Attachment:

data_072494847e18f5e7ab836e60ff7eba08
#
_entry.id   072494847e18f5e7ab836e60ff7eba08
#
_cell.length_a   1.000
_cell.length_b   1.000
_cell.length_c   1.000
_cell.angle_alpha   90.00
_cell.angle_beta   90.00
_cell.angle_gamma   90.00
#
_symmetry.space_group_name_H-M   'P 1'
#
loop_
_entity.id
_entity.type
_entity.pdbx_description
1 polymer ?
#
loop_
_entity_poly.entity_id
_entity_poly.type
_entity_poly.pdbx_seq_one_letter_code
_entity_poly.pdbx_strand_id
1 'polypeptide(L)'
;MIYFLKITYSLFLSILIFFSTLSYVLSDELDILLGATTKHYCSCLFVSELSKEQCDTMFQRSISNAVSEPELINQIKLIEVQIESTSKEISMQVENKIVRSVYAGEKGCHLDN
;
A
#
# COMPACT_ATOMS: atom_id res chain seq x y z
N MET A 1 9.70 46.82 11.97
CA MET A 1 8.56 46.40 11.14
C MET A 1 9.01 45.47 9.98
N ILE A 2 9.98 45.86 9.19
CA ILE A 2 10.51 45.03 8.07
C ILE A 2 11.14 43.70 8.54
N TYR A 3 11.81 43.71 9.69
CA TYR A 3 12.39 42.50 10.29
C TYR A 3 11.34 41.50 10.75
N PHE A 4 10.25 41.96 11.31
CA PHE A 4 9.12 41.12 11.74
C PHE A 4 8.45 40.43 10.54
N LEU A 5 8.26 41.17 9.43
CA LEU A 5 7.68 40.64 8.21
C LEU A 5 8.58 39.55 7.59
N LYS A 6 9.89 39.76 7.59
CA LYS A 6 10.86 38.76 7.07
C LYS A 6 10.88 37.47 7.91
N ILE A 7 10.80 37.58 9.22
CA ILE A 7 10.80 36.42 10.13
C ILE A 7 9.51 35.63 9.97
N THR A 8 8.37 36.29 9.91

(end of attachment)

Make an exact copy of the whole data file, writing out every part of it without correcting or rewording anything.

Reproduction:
data_072494847e18f5e7ab836e60ff7eba08
#
_entry.id   072494847e18f5e7ab836e60ff7eba08
#
_cell.length_a   1.000
_cell.length_b   1.000
_cell.length_c   1.000
_cell.angle_alpha   90.00
_cell.angle_beta   90.00
_cell.angle_gamma   90.00
#
_symmetry.space_group_name_H-M   'P 1'
#
loop_
_entity.id
_entity.type
_entity.pdbx_description
1 polymer ?
#
loop_
_entity_poly.entity_id
_entity_poly.type
_entity_poly.pdbx_seq_one_letter_code
_entity_poly.pdbx_strand_id
1 'polypeptide(L)'
;MIYFLKITYSLFLSILIFFSTLSYVLSDELDILLGATTKHYCSCLFVSELSKEQCDTMFQRSISNAVSEPELINQIKLIEVQIESTSKEISMQVENKIVRSVYAGEKGCHLDN
;
A
#
# COMPACT_ATOMS: atom_id res chain seq x y z
N MET A 1 9.70 46.82 11.97
CA MET A 1 8.56 46.40 11.14
C MET A 1 9.01 45.47 9.98
N ILE A 2 9.98 45.86 9.19
CA ILE A 2 10.51 45.03 8.07
C ILE A 2 11.14 43.70 8.54
N TYR A 3 11.81 43.71 9.69
CA TYR A 3 12.39 42.50 10.29
C TYR A 3 11.34 41.50 10.75
N PHE A 4 10.25 41.96 11.31
CA PHE A 4 9.12 41.12 11.74
C PHE A 4 8.45 40.43 10.54
N LEU A 5 8.26 41.17 9.43
CA LEU A 5 7.68 40.64 8.21
C LEU A 5 8.58 39.55 7.59
N LYS A 6 9.89 39.76 7.59
CA LYS A 6 10.86 38.76 7.07
C LYS A 6 10.88 37.47 7.91
N ILE A 7 10.80 37.58 9.22
CA ILE A 7 10.80 36.42 10.13
C ILE A 7 9.51 35.63 9.97
N THR A 8 8.37 36.29 9.91